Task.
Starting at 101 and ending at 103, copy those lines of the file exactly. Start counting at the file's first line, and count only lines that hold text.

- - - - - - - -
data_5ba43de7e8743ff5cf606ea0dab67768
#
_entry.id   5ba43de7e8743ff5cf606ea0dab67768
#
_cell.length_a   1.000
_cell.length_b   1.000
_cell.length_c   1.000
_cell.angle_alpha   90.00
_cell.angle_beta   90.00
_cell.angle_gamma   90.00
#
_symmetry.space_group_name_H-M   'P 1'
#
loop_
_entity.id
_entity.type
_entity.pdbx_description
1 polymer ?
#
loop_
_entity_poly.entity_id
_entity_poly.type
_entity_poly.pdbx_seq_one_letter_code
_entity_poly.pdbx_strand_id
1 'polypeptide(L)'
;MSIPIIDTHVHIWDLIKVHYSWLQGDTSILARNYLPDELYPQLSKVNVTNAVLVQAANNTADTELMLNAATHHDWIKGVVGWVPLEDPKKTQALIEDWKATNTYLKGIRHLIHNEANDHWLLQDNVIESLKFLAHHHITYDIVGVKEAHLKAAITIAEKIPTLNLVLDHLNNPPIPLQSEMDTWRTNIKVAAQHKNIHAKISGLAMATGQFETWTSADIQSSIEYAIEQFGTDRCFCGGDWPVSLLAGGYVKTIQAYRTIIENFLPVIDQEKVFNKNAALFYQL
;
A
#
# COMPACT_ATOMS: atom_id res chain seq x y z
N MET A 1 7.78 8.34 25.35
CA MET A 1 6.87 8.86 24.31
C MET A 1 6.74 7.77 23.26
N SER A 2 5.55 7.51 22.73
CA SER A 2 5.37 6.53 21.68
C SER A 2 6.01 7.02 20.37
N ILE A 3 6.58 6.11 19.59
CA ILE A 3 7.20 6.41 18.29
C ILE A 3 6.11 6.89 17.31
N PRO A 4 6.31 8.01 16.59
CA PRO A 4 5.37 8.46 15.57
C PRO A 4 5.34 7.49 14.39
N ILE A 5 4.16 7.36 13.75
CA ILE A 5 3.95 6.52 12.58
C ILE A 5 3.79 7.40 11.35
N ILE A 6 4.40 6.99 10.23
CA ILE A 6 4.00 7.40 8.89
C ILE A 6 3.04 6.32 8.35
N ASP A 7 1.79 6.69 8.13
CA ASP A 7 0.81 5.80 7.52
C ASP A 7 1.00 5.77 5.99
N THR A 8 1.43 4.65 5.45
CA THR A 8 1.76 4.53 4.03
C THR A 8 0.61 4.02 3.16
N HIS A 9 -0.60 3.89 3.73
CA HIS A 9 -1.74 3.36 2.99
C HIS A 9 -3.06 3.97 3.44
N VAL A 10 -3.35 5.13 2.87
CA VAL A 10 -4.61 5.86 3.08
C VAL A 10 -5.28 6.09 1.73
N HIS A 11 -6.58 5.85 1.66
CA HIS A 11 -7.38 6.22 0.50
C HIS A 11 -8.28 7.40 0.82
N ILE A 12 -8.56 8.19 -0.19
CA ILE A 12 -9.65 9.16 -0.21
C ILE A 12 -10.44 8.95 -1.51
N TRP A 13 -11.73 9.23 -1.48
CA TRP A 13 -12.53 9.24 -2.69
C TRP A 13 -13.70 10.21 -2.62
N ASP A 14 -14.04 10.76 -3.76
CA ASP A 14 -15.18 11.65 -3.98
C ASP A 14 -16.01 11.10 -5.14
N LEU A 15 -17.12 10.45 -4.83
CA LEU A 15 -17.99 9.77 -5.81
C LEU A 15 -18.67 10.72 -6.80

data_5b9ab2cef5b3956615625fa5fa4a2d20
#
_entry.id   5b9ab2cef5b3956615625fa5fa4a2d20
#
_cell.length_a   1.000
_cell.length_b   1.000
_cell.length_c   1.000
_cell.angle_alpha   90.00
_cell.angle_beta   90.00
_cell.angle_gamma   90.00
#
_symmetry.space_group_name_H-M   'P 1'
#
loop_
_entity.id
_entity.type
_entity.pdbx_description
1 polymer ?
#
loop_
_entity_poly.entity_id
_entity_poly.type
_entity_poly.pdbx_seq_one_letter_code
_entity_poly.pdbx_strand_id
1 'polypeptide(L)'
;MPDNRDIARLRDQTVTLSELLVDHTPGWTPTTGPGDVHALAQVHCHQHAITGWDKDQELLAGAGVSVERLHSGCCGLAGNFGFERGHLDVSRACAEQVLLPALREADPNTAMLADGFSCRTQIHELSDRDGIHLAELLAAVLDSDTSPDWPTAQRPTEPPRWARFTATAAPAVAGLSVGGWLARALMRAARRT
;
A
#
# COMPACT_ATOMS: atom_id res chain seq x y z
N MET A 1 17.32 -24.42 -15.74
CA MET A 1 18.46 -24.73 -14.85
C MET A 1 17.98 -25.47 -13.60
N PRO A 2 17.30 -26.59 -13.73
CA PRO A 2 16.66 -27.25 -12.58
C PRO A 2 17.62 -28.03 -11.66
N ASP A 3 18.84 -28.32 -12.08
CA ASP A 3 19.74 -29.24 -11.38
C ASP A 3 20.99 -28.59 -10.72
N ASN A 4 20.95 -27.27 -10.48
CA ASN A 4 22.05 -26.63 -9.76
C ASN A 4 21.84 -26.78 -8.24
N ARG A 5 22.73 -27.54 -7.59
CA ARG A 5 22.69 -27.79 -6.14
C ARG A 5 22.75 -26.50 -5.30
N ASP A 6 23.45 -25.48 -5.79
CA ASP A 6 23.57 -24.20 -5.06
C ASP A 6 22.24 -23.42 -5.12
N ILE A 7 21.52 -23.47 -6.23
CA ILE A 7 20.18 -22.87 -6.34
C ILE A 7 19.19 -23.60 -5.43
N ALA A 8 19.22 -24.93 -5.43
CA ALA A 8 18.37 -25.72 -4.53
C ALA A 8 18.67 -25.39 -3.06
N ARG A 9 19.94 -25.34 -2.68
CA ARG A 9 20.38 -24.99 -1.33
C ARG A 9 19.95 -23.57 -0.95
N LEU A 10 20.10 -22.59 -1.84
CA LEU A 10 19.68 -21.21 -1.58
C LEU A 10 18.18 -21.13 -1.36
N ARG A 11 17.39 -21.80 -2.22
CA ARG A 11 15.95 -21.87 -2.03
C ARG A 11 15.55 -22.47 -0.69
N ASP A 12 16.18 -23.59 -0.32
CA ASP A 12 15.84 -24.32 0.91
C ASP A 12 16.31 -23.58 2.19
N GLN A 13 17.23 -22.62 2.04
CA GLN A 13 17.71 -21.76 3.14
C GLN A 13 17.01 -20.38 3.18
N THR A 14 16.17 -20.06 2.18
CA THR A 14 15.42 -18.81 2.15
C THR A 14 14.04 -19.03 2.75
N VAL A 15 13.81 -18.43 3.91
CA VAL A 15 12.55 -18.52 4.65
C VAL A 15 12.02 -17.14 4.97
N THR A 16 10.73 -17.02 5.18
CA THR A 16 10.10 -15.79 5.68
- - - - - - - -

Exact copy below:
;MPDNRDIARLRDQTVTLSELLVDHTPGWTPTTGPGDVHALAQVHCHQHAITGWDKDQELLAGAGVSVERLHSGCCGLAGNFGFERGHLDVSRACAEQVLLPALREADPNTAMLADGFSCRTQIHELSDRDGIHLAELLAAVLDSDTSPDWPTAQRPTEPPRWARFTATAAPAVAGLSVGGWLARALMRAARRT
;
A